Neurology Pathways: Jessica Morales

Clinical Research Coordinator, Department of Neurology

Jessica's Pathway:


Where were you born and raised? What is your favorite part of your hometown?

I was born and raised in Los Angeles, California to a Mexican mother and a Salvadoran father. I am the oldest of three girls. Growing up, we often faced hardships as a family. However, we always had each other and still do to this day, for which I am beyond grateful. I would not be where I am today if not for my family.

My favorite part of LA is the wide range of things to do and its geographical features. From mountains to the beaches, there is always something to explore. And of course, the endless choices of delicious food!

What is your current clinical research focus in Alzheimer's disease?

My current focus in Alzheimer’s disease is engaging high school students in Neurology to raise awareness and education about Alzheimer’s disease and related dementias (ADRD).


What motivates you in your work in the neurology department?

My family motivates me the most. As the first in my family to go to college, it is a significant milestone that continues to encourage me to keep pushing forward and pursue what my heart desires. Therefore, as a Latina woman, it is important to me to increase diversity so we can reduce health disparities and improve health outcomes among underrepresented communities.

What are some influential moments in your career journey? How did these help you get to where you are today?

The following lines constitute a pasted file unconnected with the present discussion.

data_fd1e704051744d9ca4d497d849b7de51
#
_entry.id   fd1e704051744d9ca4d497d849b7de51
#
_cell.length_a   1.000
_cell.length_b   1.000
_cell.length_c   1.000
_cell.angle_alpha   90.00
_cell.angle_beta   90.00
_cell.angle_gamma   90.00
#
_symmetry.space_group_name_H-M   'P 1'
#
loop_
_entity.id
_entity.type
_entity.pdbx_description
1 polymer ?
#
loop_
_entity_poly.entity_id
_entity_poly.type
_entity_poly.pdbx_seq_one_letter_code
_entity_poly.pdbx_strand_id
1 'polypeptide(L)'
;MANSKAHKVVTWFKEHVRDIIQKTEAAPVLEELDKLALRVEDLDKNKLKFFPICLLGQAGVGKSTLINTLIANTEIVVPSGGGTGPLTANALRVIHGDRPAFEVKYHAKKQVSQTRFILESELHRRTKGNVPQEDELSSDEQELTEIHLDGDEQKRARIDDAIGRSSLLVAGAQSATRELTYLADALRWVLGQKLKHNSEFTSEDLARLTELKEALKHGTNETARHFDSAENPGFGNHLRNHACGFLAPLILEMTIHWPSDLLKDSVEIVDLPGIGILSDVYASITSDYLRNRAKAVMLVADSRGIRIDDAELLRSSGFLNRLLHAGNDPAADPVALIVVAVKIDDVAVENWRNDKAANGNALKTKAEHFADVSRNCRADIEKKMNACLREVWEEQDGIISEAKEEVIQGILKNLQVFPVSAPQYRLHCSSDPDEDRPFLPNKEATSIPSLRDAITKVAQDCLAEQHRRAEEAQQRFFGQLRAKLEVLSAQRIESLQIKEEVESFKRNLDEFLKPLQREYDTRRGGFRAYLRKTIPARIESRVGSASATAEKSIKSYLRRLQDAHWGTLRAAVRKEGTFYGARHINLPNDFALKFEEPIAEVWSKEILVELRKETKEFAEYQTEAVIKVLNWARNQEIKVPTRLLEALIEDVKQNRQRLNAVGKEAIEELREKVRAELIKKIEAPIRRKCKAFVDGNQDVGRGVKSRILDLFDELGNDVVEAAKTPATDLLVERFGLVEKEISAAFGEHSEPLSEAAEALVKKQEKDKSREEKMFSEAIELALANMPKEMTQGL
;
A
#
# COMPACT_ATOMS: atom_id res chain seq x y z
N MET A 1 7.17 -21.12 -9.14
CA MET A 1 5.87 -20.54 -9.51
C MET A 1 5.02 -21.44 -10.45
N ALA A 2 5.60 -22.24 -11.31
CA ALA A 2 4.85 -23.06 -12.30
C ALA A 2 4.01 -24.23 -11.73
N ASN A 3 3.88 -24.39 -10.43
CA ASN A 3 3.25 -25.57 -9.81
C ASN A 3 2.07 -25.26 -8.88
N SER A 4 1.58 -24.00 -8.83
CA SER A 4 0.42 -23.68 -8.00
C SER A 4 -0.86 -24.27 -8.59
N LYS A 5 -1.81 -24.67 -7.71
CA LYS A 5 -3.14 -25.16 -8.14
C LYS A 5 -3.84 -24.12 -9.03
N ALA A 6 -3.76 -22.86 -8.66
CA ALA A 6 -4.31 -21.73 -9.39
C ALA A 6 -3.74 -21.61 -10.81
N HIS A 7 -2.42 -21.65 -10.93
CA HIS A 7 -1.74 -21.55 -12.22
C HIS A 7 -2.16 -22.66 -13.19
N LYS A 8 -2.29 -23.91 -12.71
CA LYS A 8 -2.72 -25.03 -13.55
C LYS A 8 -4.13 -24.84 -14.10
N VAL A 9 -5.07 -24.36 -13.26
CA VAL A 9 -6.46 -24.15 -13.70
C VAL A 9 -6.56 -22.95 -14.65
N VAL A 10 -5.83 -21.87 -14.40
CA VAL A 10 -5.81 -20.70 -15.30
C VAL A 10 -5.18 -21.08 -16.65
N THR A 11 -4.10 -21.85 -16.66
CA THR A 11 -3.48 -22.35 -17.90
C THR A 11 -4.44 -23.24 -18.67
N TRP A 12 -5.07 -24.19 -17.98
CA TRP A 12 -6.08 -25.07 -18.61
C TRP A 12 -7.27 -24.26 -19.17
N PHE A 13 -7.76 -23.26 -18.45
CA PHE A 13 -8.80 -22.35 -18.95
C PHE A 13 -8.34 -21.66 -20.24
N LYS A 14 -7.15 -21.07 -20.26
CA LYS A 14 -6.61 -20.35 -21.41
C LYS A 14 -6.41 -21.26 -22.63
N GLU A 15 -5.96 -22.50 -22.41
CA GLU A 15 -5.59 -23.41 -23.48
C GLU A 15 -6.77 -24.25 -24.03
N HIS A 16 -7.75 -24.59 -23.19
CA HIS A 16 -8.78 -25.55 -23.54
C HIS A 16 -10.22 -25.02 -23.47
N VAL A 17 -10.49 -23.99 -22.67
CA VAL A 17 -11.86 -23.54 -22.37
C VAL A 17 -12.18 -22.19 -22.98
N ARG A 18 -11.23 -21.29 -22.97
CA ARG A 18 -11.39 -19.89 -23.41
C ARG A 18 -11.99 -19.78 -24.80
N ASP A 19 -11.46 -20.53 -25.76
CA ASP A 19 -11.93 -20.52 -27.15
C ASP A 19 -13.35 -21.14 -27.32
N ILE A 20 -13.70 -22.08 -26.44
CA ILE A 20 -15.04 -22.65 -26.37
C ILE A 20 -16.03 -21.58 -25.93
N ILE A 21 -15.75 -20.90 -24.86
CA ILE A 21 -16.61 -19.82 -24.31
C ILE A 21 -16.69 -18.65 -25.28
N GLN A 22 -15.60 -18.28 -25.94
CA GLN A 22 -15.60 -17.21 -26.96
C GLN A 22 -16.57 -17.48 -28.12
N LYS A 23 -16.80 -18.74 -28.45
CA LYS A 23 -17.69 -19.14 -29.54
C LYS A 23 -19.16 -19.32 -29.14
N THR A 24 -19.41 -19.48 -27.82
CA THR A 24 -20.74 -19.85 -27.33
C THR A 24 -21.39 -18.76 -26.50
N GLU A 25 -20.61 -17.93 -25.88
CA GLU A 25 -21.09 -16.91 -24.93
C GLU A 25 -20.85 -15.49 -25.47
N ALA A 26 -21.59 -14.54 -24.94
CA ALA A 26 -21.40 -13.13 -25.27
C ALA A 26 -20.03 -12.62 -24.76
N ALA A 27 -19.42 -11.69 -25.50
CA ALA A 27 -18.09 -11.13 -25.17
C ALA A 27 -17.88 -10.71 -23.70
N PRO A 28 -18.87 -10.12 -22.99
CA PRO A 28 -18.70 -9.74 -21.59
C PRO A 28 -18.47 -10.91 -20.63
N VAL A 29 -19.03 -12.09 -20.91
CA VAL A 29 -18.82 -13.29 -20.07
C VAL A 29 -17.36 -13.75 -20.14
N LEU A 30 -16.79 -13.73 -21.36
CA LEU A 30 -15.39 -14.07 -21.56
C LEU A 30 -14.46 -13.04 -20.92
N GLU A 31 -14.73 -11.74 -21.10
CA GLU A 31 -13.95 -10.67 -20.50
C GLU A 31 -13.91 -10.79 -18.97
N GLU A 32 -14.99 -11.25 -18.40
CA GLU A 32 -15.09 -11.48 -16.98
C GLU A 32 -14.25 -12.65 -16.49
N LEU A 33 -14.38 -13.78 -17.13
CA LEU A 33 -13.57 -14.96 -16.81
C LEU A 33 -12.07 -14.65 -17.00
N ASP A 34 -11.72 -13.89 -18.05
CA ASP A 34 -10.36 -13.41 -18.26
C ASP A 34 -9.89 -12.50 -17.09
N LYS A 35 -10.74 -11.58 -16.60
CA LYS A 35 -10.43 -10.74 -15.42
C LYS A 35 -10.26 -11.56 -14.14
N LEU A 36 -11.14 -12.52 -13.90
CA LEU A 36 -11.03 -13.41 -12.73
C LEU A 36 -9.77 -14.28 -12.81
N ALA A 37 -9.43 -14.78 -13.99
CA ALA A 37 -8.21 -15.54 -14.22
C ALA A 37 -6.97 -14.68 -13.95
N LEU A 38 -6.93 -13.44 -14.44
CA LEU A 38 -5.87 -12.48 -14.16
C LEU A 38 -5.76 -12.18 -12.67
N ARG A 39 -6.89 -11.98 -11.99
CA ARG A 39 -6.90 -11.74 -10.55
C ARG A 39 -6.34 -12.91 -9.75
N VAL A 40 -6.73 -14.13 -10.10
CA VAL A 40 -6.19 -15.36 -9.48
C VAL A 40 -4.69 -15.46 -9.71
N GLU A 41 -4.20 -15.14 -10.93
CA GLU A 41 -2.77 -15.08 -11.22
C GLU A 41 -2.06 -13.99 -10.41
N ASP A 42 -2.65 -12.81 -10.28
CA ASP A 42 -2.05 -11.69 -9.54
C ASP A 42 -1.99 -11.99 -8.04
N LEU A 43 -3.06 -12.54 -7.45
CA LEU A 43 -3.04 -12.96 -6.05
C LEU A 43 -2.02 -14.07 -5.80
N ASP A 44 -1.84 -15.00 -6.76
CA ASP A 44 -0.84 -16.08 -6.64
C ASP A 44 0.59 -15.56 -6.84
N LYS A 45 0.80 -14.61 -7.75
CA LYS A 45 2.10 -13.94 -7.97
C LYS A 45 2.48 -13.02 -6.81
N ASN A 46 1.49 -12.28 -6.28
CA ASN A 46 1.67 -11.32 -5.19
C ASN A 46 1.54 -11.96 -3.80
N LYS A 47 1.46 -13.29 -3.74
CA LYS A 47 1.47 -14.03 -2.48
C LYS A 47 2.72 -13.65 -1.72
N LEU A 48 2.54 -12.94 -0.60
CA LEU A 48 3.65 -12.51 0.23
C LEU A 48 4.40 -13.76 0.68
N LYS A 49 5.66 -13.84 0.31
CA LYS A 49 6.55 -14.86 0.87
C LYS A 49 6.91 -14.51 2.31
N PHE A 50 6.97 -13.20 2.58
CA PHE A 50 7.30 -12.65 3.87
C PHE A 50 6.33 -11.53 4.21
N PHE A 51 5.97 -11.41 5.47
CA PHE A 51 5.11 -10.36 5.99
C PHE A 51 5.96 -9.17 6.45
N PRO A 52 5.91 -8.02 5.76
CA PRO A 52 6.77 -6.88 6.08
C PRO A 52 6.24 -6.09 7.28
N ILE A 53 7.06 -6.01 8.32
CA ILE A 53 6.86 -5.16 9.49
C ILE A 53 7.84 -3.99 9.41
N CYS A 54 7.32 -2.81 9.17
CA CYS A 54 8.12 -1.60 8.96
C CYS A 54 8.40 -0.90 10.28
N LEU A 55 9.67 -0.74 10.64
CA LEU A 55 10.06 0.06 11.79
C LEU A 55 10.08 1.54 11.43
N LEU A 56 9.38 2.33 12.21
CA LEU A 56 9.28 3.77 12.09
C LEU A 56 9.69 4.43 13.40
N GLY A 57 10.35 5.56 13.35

I think one of the most important decisions I have made was to return to school. I began at Los Angeles Trade-Tech and received my Associate degree in Natural Sciences. During my time there, I took a psychology class, and I was fascinated. Growing up, I always wondered what the driving factors were shaping one's character and personality. As a result, I transferred to my dream school, UCLA, and graduated with my Bachelor's in Psychology. During my time at UCLA, I got involved with volunteering in an education psychology lab and an addictions lab, and I enjoyed it. I also began a work-study position in the Neurology department with Dr. Mario Mendez. I enjoyed learning about dementia research, and I began my Staff Research Associate position upon graduating. I have been involved with dementia research since. Another important and influential moment was the opportunity to help write a NIH grant for a summer program for high school students. This gave me the opportunity to dive into the ADRD literature, and it really opened my eyes to the severity of health disparities within the communities. Recently, I completed my Master's of Public Health program at USC, and I look forward to continue growing within the Mary S. Easton Center.


What advice would you give to someone interested in pursing clinical research?

Get involved in volunteering in research labs and build connections to network. It is important to get out of your comfort zone and challenge yourself, which I try to continuously do myself. Also, do not be afraid or shy to ask for help. It is better to ask questions than to make decisions unknowingly.

What is your favorite part of working at UCLA?

I enjoy working with the strong, empowering women I am surrounded with. I like to surround myself with individuals who inspire and encourage me to do and be a better version of myself.


How do you spend your time outside of work? What is your favorite hobby?

I love spending quality time with my family. I enjoy catching Dodger games with my son, Adrian, listening to music and going to concerts, and reading self-help, philosophy, and classic literature books. I also enjoy playing the piano, which I am currently teaching myself.

What is a professional goal that you are working towards now?

Currently, I am helping with the design and establishment of a summer program for high school students from underrepresented communities to expose them and encourage them to pursue a career in neuroscience, specifically in Alzheimer’s disease and related dementias. Our goal is to inspire the next generation of culturally competent leaders and increase diversity in the field.